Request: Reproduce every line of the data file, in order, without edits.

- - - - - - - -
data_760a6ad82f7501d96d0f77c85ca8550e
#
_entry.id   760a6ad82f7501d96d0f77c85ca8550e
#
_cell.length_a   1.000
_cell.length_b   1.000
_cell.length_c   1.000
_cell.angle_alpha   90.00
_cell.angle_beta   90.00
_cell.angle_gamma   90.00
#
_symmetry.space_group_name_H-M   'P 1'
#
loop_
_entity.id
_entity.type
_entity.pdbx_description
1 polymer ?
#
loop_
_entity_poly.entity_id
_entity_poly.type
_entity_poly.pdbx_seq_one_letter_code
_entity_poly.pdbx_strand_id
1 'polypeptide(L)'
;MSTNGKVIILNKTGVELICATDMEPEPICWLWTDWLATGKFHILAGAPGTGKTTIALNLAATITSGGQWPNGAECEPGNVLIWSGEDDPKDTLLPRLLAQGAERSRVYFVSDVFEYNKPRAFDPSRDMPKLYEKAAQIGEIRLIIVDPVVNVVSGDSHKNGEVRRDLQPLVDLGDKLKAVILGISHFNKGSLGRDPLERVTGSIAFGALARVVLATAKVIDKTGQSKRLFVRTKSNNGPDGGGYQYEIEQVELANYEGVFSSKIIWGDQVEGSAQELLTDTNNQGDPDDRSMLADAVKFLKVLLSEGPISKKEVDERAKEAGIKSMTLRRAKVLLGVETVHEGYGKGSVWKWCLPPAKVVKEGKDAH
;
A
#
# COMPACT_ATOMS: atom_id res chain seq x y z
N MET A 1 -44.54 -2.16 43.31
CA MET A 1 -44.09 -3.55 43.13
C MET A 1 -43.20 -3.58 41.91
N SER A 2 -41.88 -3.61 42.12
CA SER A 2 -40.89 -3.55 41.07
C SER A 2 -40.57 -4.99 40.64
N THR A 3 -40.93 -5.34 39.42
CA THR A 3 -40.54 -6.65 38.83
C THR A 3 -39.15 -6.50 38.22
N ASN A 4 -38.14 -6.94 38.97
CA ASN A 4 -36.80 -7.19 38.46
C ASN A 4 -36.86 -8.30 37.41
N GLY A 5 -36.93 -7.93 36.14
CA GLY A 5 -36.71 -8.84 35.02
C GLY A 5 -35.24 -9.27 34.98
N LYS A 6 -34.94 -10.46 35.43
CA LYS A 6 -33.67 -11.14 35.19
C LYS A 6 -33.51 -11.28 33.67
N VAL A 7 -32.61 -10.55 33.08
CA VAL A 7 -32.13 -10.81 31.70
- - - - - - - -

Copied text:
data_760a6ad82f7501d96d0f77c85ca8550e
#
_entry.id   760a6ad82f7501d96d0f77c85ca8550e
#
_cell.length_a   1.000
_cell.length_b   1.000
_cell.length_c   1.000
_cell.angle_alpha   90.00
_cell.angle_beta   90.00
_cell.angle_gamma   90.00
#
_symmetry.space_group_name_H-M   'P 1'
#
loop_
_entity.id
_entity.type
_entity.pdbx_description
1 polymer ?
#
loop_
_entity_poly.entity_id
_entity_poly.type
_entity_poly.pdbx_seq_one_letter_code
_entity_poly.pdbx_strand_id
1 'polypeptide(L)'
;MSTNGKVIILNKTGVELICATDMEPEPICWLWTDWLATGKFHILAGAPGTGKTTIALNLAATITSGGQWPNGAECEPGNVLIWSGEDDPKDTLLPRLLAQGAERSRVYFVSDVFEYNKPRAFDPSRDMPKLYEKAAQIGEIRLIIVDPVVNVVSGDSHKNGEVRRDLQPLVDLGDKLKAVILGISHFNKGSLGRDPLERVTGSIAFGALARVVLATAKVIDKTGQSKRLFVRTKSNNGPDGGGYQYEIEQVELANYEGVFSSKIIWGDQVEGSAQELLTDTNNQGDPDDRSMLADAVKFLKVLLSEGPISKKEVDERAKEAGIKSMTLRRAKVLLGVETVHEGYGKGSVWKWCLPPAKVVKEGKDAH
;
A
#
# COMPACT_ATOMS: atom_id res chain seq x y z
N MET A 1 -44.54 -2.16 43.31
CA MET A 1 -44.09 -3.55 43.13
C MET A 1 -43.20 -3.58 41.91
N SER A 2 -41.88 -3.61 42.12
CA SER A 2 -40.89 -3.55 41.07
C SER A 2 -40.57 -4.99 40.64
N THR A 3 -40.93 -5.34 39.42
CA THR A 3 -40.54 -6.65 38.83
C THR A 3 -39.15 -6.50 38.22
N ASN A 4 -38.14 -6.94 38.97
CA ASN A 4 -36.80 -7.19 38.46
C ASN A 4 -36.86 -8.30 37.41
N GLY A 5 -36.93 -7.93 36.14
CA GLY A 5 -36.71 -8.84 35.02
C GLY A 5 -35.24 -9.27 34.98
N LYS A 6 -34.94 -10.46 35.43
CA LYS A 6 -33.67 -11.14 35.19
C LYS A 6 -33.51 -11.28 33.67
N VAL A 7 -32.61 -10.55 33.08
CA VAL A 7 -32.13 -10.81 31.70